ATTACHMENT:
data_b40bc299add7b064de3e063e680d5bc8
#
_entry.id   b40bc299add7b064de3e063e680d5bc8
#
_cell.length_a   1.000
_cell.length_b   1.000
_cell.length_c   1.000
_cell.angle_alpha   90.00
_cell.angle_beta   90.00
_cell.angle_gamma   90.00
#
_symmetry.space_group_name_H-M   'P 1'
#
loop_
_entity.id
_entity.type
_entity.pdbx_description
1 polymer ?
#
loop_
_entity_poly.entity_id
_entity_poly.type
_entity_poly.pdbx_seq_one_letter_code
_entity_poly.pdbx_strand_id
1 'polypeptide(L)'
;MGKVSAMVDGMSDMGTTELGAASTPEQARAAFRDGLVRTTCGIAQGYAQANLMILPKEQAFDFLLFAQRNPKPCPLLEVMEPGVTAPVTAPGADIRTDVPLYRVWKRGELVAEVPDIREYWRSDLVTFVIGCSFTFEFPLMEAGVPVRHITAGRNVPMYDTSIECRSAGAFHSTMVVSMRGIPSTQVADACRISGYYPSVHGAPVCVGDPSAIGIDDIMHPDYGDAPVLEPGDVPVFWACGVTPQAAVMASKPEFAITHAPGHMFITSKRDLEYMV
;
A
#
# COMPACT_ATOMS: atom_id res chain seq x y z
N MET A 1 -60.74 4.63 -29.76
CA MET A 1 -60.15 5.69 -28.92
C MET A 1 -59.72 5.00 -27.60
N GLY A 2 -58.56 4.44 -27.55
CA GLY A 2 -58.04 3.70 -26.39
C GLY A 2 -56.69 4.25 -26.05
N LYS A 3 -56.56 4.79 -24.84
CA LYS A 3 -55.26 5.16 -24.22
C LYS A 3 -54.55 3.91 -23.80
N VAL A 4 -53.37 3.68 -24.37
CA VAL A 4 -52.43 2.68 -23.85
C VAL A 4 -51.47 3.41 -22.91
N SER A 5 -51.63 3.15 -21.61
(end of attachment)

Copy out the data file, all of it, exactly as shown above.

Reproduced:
data_b40bc299add7b064de3e063e680d5bc8
#
_entry.id   b40bc299add7b064de3e063e680d5bc8
#
_cell.length_a   1.000
_cell.length_b   1.000
_cell.length_c   1.000
_cell.angle_alpha   90.00
_cell.angle_beta   90.00
_cell.angle_gamma   90.00
#
_symmetry.space_group_name_H-M   'P 1'
#
loop_
_entity.id
_entity.type
_entity.pdbx_description
1 polymer ?
#
loop_
_entity_poly.entity_id
_entity_poly.type
_entity_poly.pdbx_seq_one_letter_code
_entity_poly.pdbx_strand_id
1 'polypeptide(L)'
;MGKVSAMVDGMSDMGTTELGAASTPEQARAAFRDGLVRTTCGIAQGYAQANLMILPKEQAFDFLLFAQRNPKPCPLLEVMEPGVTAPVTAPGADIRTDVPLYRVWKRGELVAEVPDIREYWRSDLVTFVIGCSFTFEFPLMEAGVPVRHITAGRNVPMYDTSIECRSAGAFHSTMVVSMRGIPSTQVADACRISGYYPSVHGAPVCVGDPSAIGIDDIMHPDYGDAPVLEPGDVPVFWACGVTPQAAVMASKPEFAITHAPGHMFITSKRDLEYMV
;
A
#
# COMPACT_ATOMS: atom_id res chain seq x y z
N MET A 1 -60.74 4.63 -29.76
CA MET A 1 -60.15 5.69 -28.92
C MET A 1 -59.72 5.00 -27.60
N GLY A 2 -58.56 4.44 -27.55
CA GLY A 2 -58.04 3.70 -26.39
C GLY A 2 -56.69 4.25 -26.05
N LYS A 3 -56.56 4.79 -24.84
CA LYS A 3 -55.26 5.16 -24.22
C LYS A 3 -54.55 3.91 -23.80
N VAL A 4 -53.37 3.68 -24.37
CA VAL A 4 -52.43 2.68 -23.85
C VAL A 4 -51.47 3.41 -22.91
N SER A 5 -51.63 3.15 -21.61